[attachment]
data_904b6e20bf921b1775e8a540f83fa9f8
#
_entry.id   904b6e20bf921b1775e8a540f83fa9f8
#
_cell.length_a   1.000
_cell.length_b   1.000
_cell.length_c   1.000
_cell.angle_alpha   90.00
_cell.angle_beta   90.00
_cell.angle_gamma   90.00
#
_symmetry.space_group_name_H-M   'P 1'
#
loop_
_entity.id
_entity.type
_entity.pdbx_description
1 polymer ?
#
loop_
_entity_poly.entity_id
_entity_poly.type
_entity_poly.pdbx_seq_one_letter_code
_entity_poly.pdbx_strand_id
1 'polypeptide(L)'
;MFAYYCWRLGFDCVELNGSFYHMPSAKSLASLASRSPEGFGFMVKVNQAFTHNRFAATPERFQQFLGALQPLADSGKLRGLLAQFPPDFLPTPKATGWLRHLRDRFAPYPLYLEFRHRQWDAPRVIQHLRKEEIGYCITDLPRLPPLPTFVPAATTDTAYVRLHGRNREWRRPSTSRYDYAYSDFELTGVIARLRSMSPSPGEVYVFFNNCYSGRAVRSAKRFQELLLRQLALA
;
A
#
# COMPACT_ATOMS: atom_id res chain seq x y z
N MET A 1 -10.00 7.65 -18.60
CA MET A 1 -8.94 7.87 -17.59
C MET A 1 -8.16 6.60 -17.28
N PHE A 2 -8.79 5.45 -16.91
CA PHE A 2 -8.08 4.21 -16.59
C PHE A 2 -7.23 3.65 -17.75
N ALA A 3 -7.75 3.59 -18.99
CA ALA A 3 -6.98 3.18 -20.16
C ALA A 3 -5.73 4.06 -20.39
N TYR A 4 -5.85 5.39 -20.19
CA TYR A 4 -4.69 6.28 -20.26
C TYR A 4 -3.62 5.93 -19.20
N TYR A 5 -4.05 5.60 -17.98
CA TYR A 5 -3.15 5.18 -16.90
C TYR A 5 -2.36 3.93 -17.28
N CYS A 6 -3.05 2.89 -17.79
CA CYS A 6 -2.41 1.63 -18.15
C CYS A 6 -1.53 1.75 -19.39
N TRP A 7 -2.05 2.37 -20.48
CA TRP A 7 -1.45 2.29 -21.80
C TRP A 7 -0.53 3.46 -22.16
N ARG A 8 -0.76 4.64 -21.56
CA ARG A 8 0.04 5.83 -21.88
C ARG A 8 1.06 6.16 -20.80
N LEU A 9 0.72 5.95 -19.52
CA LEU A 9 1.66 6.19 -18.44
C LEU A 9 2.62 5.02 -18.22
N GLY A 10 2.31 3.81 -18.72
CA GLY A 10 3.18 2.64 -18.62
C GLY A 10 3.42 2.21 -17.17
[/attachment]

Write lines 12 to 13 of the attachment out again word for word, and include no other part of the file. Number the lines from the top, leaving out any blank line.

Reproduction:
_symmetry.space_group_name_H-M   'P 1'
#